His hand went casually inside his jacket and emerged, holding a switchblade knife, which he flicked open. He placed the blade at the side of Pilgrim’s throat. “Now then,” he said, the smile fading from his face, “I’ve a check in my pocket, payable to you; a very large check, together with a bill of sale.” He paused, looking for a response from Pilgrim, then went on; “Mr. Gambetta doesn’t like you; in fact, he hates your guts. So, if you want to stay healthy, I’d suggest that you take the check, sign the shop over to him, and then,” pressing the knife closer to Pilgrim’s throat, “move out; fast.” He pressed harder with the knife. “Got the message, have we?”
Pilgrim reacted instantly. His left hand moved to sweep the knife away, and at the same time, his right hand came up to strike the man under the nose with the heel of his hand. The nose squashed like a ripe tomato and blood began to pour from it. Pilgrim made a half-turn and locked his hands around the man’s knife hand, and twisted hard. There was a muffled snap as the man’s wrist broke, and he dropped the knife. The man hissed in pain and fell to his knees, blood dripping from his broken nose.
Pilgrim bent down and grabbed the man by the throat and put his face close to him. “Tell your boss this place isn’t for sale. It wasn’t for sale yesterday, it isn’t for sale today, and,” banging the man’s head on the floor to add emphasis, “it won’t be for sale tomorrow, especially to a pimp like Gambetta.”
He dragged the man to his feet and pushed him towards the door, and propelled him outside. Wagging his finger under the man’s nose, which was dripping blood down the front of his shirt, he added; “Don’t bother coming back; next time I might really lose my temper. By the way,” he said, as the man staggered away, “I’ll keep the knife, you might cut yourself with it.”
As the man stumbled off down the street, Pilgrim watched, and called out helpfully: “Charing Cross hospital’s just down the road. They’ve got lots of doctors there, and I’m sure they’ll appreciate the practice.” He saw the man walk away, then shrugged and looked at his watch. He saw that only five minutes had elapsed since Sally had left, so he picked up the man’s switchblade and put it under the counter. He locked up the shop and walked out to meet her.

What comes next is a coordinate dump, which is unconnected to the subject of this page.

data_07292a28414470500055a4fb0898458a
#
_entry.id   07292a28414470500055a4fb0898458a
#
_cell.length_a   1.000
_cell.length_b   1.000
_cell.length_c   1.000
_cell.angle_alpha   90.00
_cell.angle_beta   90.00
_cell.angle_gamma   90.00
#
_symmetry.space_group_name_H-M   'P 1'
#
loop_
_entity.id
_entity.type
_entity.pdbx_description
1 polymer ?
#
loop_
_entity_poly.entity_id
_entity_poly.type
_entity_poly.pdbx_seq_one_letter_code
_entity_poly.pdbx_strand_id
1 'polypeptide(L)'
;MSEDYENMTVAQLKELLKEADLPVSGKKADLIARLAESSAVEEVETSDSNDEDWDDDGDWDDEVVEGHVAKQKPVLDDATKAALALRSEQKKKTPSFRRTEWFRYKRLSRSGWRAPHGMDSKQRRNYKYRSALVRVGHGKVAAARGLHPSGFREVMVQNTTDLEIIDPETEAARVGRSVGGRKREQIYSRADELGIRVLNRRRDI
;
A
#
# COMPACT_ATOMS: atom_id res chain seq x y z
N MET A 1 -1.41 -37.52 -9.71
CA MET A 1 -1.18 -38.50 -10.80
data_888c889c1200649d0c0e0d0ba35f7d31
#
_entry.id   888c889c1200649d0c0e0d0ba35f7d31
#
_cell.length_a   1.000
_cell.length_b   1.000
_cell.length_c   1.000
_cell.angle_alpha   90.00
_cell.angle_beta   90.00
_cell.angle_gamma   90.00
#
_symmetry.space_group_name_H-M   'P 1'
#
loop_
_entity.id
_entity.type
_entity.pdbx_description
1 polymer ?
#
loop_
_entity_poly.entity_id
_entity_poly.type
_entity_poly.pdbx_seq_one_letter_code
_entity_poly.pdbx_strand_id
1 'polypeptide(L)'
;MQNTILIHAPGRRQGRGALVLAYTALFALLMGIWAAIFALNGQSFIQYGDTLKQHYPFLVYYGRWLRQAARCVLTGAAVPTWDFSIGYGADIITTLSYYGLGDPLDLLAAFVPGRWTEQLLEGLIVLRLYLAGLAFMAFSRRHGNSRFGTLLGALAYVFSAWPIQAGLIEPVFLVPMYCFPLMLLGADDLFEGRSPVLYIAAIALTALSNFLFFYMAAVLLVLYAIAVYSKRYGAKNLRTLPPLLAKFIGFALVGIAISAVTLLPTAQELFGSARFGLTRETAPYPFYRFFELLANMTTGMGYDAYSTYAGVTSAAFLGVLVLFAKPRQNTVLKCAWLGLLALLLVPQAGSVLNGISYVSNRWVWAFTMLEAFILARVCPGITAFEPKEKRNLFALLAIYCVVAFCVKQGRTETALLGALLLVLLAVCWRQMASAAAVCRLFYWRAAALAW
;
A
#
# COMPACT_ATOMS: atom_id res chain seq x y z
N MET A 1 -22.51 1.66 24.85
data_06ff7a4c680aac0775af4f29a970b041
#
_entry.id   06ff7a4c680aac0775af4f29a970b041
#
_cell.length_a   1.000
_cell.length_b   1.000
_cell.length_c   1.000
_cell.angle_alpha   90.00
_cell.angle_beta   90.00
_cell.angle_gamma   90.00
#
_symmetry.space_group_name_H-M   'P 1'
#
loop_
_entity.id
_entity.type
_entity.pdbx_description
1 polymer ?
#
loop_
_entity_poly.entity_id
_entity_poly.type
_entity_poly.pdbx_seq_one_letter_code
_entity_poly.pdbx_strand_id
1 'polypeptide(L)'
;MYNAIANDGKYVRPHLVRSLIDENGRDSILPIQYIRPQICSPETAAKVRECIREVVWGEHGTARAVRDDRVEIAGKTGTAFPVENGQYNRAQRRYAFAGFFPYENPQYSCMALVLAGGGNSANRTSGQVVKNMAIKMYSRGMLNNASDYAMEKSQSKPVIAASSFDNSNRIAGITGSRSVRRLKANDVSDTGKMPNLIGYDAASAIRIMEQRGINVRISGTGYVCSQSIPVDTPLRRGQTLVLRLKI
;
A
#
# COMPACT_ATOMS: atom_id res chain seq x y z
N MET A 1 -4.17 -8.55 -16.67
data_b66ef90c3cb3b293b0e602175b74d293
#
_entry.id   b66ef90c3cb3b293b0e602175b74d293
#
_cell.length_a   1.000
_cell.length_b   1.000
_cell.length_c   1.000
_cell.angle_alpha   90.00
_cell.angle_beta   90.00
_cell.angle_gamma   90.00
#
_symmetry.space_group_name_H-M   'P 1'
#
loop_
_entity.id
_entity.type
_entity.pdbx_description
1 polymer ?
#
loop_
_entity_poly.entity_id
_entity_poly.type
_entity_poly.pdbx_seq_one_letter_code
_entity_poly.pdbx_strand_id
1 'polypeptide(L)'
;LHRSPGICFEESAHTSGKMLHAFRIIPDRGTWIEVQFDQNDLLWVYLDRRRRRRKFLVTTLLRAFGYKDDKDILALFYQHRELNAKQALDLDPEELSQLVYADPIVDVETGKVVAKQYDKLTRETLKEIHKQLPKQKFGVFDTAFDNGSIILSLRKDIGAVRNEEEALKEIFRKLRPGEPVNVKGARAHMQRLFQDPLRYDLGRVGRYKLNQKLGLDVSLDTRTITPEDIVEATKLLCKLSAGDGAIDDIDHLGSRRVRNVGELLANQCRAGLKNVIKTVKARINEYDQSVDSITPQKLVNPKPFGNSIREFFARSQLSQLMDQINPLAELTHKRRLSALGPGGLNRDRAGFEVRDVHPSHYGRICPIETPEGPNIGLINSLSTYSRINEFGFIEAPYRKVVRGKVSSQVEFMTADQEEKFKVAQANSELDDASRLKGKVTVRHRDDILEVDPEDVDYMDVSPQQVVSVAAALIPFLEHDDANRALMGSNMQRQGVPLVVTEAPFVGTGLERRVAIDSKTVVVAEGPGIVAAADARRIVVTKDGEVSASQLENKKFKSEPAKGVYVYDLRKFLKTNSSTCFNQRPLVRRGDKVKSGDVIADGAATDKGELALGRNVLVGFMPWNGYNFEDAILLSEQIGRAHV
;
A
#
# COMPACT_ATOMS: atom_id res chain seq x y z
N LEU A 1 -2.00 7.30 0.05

London - 1977
John Pilgrim groaned as the radio alarm woke him, and aimed a well-timed blow to the top of the radio, instantly silencing the disc jockey’s inane early morning chatter. Sitting up, he stretched and yawned. Jinks, his gray and white tabby cat, leapt on to the bed and rubbed her head against Pilgrim’s hand.
He looked down and saw the cat staring back at him, so he rolled out of bed. Stopping only to pull on a pair of jeans, he walked barefoot into the flat’s small kitchen. He switched on the coffee machine, then opened a can of food for Jinks, who was rubbing impatiently against his legs. Setting the cat’s food down, Pilgrim went into the bathroom and started the shower.
The water revived him somewhat, and he applied shaving cream to his face. It’s all very well having a dimple like Kirk Douglas, he thought for the thousandth time, but it’s a bugger when you shave. He stretched the skin carefully, making sure he got a clean shave round the ball of his chin. When he finished, he dried his face and looked in the mirror.
The face that looked back at him was decidedly bleary eyed this morning. Too much beer last night, he decided, then thought, Christ, I must be really getting past it if I’m thinking like that. He shook his head ruefully, grinning at his reflection as he gave it a two fingered salute.